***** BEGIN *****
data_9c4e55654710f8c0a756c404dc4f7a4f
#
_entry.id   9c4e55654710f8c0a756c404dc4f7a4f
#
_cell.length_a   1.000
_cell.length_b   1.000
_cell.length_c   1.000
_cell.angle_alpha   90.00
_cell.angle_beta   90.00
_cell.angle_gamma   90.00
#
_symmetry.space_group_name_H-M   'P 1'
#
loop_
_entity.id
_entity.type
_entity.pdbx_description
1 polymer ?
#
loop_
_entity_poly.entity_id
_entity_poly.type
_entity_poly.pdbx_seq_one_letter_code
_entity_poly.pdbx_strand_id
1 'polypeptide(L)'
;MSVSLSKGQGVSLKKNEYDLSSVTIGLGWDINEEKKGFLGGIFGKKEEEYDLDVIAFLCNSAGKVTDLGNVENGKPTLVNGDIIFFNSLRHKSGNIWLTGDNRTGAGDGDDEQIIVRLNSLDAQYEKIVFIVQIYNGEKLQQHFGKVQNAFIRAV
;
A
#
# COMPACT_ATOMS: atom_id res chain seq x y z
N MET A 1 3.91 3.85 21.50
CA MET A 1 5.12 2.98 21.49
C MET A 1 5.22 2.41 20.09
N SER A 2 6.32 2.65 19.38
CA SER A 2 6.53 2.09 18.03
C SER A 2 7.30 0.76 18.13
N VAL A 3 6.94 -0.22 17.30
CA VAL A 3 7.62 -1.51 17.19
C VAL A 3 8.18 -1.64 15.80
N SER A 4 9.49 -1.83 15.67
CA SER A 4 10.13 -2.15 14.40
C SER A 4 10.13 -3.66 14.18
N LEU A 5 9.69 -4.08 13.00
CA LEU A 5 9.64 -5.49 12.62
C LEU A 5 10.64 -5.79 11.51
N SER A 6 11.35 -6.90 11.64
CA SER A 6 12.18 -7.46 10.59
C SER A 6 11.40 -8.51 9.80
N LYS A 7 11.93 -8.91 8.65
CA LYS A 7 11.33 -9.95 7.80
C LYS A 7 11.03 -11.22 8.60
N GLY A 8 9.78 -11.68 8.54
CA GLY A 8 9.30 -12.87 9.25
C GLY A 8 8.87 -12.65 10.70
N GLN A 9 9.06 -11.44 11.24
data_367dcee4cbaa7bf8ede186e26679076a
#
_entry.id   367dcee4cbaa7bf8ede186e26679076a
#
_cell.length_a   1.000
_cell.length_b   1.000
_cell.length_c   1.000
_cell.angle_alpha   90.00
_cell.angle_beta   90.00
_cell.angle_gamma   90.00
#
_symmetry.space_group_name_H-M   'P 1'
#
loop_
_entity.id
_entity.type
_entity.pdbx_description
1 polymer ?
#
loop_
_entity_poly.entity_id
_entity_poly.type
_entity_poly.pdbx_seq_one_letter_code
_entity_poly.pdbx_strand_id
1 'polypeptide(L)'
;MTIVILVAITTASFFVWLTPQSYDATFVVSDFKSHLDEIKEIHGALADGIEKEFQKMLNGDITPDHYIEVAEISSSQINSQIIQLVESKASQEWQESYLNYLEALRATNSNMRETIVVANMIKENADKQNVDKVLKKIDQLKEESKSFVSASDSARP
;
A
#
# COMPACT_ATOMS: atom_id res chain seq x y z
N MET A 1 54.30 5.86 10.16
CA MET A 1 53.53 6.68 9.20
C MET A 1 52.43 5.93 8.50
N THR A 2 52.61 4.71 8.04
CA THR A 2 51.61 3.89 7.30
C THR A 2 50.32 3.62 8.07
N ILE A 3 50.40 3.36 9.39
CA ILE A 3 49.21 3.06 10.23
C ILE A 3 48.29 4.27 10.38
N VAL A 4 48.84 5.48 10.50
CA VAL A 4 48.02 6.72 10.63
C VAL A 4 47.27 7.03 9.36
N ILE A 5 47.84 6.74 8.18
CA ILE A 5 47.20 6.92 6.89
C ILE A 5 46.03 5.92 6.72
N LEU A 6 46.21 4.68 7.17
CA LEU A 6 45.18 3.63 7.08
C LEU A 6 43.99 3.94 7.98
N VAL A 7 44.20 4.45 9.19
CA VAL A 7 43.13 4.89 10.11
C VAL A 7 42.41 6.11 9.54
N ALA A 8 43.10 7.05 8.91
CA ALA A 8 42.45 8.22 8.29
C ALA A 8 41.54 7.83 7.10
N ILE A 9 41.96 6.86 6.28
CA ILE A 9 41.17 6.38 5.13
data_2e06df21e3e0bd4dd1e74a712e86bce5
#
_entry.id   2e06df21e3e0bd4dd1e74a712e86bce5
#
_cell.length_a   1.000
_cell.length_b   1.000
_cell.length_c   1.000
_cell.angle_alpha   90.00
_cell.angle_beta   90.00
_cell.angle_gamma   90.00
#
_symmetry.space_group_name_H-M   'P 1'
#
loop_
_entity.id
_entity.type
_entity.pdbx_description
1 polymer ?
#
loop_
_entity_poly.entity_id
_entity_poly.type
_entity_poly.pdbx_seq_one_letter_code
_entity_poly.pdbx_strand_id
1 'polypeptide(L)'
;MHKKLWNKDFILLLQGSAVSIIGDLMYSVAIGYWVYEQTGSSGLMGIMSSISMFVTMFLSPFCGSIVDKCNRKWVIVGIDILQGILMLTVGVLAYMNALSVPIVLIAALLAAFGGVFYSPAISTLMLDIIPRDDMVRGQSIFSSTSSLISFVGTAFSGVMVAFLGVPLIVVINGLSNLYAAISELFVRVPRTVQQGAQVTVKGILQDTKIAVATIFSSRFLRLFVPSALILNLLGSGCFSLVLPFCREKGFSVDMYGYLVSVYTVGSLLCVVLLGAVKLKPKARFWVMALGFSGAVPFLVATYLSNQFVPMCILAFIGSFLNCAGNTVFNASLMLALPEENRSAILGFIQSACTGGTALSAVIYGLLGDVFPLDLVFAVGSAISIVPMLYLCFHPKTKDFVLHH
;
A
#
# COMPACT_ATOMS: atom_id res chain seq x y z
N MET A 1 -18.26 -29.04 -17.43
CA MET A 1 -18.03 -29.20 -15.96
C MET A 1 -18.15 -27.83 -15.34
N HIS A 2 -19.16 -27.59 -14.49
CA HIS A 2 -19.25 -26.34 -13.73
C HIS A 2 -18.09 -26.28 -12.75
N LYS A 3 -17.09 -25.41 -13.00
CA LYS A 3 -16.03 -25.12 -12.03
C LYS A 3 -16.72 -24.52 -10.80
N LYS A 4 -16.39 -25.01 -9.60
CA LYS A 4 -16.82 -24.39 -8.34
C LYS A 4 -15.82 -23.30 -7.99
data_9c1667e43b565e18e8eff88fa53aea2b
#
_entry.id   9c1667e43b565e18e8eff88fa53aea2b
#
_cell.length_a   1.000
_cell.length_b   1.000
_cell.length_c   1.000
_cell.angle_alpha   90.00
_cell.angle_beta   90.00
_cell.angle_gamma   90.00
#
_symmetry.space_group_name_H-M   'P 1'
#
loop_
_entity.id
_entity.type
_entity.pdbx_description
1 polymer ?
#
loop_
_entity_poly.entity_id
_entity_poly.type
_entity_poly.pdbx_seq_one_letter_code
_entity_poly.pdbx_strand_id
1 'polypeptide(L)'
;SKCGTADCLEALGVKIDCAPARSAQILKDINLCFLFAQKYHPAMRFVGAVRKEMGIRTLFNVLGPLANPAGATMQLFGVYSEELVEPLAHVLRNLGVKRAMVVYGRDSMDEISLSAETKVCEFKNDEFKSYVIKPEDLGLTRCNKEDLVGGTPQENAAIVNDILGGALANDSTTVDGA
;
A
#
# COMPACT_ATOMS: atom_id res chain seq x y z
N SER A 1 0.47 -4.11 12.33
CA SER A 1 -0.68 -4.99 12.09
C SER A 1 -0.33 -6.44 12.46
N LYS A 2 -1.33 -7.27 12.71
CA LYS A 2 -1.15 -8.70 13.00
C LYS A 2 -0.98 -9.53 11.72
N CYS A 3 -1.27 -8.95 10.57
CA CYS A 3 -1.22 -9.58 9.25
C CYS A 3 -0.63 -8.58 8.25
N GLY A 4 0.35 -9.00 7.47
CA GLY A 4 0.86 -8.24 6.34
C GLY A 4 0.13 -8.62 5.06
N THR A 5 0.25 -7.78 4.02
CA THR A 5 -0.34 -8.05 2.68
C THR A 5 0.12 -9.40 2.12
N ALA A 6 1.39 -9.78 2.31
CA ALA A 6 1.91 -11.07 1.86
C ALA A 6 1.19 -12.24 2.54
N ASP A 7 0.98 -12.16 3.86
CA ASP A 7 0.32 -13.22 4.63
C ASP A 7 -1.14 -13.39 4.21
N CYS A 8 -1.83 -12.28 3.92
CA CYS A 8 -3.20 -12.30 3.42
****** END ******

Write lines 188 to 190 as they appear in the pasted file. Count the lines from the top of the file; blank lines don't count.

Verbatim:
CA LYS A 2 -1.15 -8.70 13.00
C LYS A 2 -0.98 -9.53 11.72
N CYS A 3 -1.27 -8.95 10.57